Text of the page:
Posted on 07.21.08 at 8:52AM

Comment by s

I lived in London for 5 years and admit to becoming a bit enamored with Pimm’s.

I was surprised how… little…. is in this recipe for the drink. In England (well, at least in L.) they put cucumber, strawberries, mint and a little lemon in it as well.

Mining for these gems was the most fun, I can’t imagine such a bare naked Pimm’s being as good – albeit perhaps original… I am a bit disappointed that I fell in love with a bastardized version…

Posted on 07.23.08 at 5:56AM

Comment by iris

I’m so glad to see your post on liqurious! i love pimms cup! without even reading the caption i knew it was pimms from its lovely color. being abroad in england for a year has changed me. I keep a bottle at all times!x

Posted on 07.23.08 at 6:19PM

Comment by Joan

I hadn’t had Pimm’s Cup in quite a while and had forgotten about it. Thanks for the reminder. I had a chance to try your recipe tonight and it was lovely. Very nice for a sunny late afternoon at the coast.

Posted on 07.23.08 at 10:23PM

Comment by Kathy Casey

The cucumber is a perfect addition to cool you down on a hot summer’s night. Thanks!

Posted on 07.24.08 at 12:15PM

Comment by Dave

Nelson’s muffaletta is even better than Central Grocery’s or Napoleon House’s.
I wonder if he makes a good Pimm’s Cup, though?

Posted on 07.24.08 at 5:05PM

Comment by Cynthia

Love the Napoleon House and “decrepitude” is the perfect word for it. It’ sort of fraying around the edges.

Posted on 07.25.08 at 10:44AM

Comment by Tana

Forget roast beef: get a deep-fried oyster po’ boy! You will never forget it. Da best!!

Posted on 07.27.08 at 4:26PM

Pingback by The Cocktail Chronicles » MxMo New Orleans Wrapup: Two-fisted style

[...] Our good friends Cameron and Anita at Married…With Dinner indulged in a drink that I know many Tales attendees enjoyed in great quantity: the Pimm’s Cup. Pointing out that this is actually a quintessential British drink, Anita and Cameron nevertheless ward off the heat of the day with a tall Pimm’s Cup at the Napoleon House on Chartres Street, aka muffaletta-and-Pimm’s Central. [...]

Posted on 07.29.08 at 4:42PM

Comment by Joan

Have you ever used borage leaves instead of the cucumber in Pimm’s cup? I learned that used to be part of the recipe when I was looking up things to do with borage. We are going to be receiving some borage in our CSA share this week and I’m not familiar with it.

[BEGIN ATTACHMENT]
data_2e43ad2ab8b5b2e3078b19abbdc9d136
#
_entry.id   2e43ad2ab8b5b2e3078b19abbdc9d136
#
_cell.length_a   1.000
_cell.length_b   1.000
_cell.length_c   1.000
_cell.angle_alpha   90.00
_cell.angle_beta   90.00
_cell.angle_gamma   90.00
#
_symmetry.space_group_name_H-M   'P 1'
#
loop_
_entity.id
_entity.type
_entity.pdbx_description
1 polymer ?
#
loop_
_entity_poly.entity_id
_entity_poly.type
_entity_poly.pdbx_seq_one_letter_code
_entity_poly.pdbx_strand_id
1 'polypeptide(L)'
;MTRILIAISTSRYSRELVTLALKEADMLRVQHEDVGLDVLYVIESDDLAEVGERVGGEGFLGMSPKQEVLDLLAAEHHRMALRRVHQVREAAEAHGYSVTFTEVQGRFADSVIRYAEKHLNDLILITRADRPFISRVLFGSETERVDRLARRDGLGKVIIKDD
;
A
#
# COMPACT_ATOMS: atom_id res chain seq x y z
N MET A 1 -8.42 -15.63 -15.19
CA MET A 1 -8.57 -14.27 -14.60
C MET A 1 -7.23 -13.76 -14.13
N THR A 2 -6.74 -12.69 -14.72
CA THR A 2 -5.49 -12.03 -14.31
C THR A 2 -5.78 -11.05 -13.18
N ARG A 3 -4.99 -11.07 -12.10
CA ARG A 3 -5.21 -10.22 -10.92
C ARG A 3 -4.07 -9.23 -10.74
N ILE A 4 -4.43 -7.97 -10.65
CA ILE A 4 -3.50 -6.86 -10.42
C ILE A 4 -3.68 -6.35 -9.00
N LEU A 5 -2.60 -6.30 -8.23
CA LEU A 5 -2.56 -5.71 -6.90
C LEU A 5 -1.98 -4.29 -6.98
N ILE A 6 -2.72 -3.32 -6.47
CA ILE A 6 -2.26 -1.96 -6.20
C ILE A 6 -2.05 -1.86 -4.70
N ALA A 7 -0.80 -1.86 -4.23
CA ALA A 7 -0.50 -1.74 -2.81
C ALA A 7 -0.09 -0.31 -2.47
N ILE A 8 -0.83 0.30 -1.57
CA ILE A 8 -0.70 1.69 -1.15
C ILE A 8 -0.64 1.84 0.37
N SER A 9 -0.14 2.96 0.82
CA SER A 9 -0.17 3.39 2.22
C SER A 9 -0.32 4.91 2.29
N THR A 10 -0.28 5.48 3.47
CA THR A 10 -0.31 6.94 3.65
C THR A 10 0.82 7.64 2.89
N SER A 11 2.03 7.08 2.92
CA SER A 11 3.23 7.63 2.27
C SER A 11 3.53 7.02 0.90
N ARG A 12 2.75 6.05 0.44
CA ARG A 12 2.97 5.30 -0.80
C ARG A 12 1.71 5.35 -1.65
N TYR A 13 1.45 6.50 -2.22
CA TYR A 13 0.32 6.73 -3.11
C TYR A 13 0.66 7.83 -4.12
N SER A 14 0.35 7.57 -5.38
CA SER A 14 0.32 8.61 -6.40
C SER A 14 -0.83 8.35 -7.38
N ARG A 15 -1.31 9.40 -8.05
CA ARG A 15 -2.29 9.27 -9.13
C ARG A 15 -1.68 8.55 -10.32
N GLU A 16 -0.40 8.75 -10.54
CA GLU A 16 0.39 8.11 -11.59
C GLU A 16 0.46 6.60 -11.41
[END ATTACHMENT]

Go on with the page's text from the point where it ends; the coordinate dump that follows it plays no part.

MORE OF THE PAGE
Posted on 07.29.08 at 7:25PM

Comment by Tiare

In our retarded (Boozewise)country we just have got Pimm´s in the shop..time for me to make a Pimm´s cup!

Posted on 07.29.08 at 9:40PM

Comment by BB

Being an Anglophile and a New Orleanian, this drink is a perfect cultural marriage. Thanks for the recommendation.

Posted on 08.01.08 at 11:51AM

Comment by Mares

Pimms cup does need to have strawberries, lemon, some mint as well as cucumber. It’s not the same thing without all of them.

Posted on 10.09.08 at 12:18PM

Comment by CH

While living in NOLA, I used to work as the Brand Manager for Pimm’s. One of the simplest ways to enjoy it is to simply mix with ginger ale over ice. Cucumbers or not, Pimm’s is one of my favorite quaffs!

Posted on 10.22.08 at 3:00PM

Comment by jazzyb

Napoleon House’s recipe calls for 3oz lemonade. F&W uses 2 1/2 oz lemon juice w/ 1oz simple syrup=lemonade. Essentially the same. Tried one at NH (I’m a NOLA local)and prefer mine:
2 oz Pimms
1 oz homemade sour mix (fresh lemon, lime, simple syrup)
4 oz gingerale
cucumber slice

For a light version with no discernable loss of flavor, sweeten sour mix w/ splenda or sweet/low, use sugar free gingerbeer or gingerale.

Posted on 05.10.09 at 10:12AM

Comment by Anita

Years on down the road, I will agree wholeheartedly that more garnish = good (especially strawberries) and that ginger ale is a very acceptable alternative to the sparkling lemonade.

Posted on 06.22.10 at 2:46PM